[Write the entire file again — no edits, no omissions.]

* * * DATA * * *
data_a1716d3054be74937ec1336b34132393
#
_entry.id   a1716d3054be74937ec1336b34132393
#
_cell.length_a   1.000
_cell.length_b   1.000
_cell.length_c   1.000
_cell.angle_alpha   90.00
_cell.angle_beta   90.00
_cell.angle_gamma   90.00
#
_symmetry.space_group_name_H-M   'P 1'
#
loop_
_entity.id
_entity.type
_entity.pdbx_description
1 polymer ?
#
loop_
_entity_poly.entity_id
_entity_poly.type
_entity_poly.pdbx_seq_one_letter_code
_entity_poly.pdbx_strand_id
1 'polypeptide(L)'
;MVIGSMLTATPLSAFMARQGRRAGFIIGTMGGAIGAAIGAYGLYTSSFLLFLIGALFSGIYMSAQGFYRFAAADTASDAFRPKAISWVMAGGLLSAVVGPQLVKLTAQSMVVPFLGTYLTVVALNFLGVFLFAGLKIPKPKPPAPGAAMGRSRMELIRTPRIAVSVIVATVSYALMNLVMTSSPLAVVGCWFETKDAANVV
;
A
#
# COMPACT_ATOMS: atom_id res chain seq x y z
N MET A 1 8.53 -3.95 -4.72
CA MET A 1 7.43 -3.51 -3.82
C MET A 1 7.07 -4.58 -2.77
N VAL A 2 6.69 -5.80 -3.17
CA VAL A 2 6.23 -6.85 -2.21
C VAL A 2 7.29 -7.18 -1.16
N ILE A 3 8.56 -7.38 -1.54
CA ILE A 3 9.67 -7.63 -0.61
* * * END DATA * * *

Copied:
data_a1716d3054be74937ec1336b34132393
#
_entry.id   a1716d3054be74937ec1336b34132393
#
_cell.length_a   1.000
_cell.length_b   1.000
_cell.length_c   1.000
_cell.angle_alpha   90.00
_cell.angle_beta   90.00
_cell.angle_gamma   90.00
#
_symmetry.space_group_name_H-M   'P 1'
#
loop_
_entity.id
_entity.type
_entity.pdbx_description
1 polymer ?
#
loop_
_entity_poly.entity_id
_entity_poly.type
_entity_poly.pdbx_seq_one_letter_code
_entity_poly.pdbx_strand_id
1 'polypeptide(L)'
;MVIGSMLTATPLSAFMARQGRRAGFIIGTMGGAIGAAIGAYGLYTSSFLLFLIGALFSGIYMSAQGFYRFAAADTASDAFRPKAISWVMAGGLLSAVVGPQLVKLTAQSMVVPFLGTYLTVVALNFLGVFLFAGLKIPKPKPPAPGAAMGRSRMELIRTPRIAVSVIVATVSYALMNLVMTSSPLAVVGCWFETKDAANVV
;
A
#
# COMPACT_ATOMS: atom_id res chain seq x y z
N MET A 1 8.53 -3.95 -4.72
CA MET A 1 7.43 -3.51 -3.82
C MET A 1 7.07 -4.58 -2.77
N VAL A 2 6.69 -5.80 -3.17
CA VAL A 2 6.23 -6.85 -2.21
C VAL A 2 7.29 -7.18 -1.16
N ILE A 3 8.56 -7.38 -1.54
CA ILE A 3 9.67 -7.63 -0.61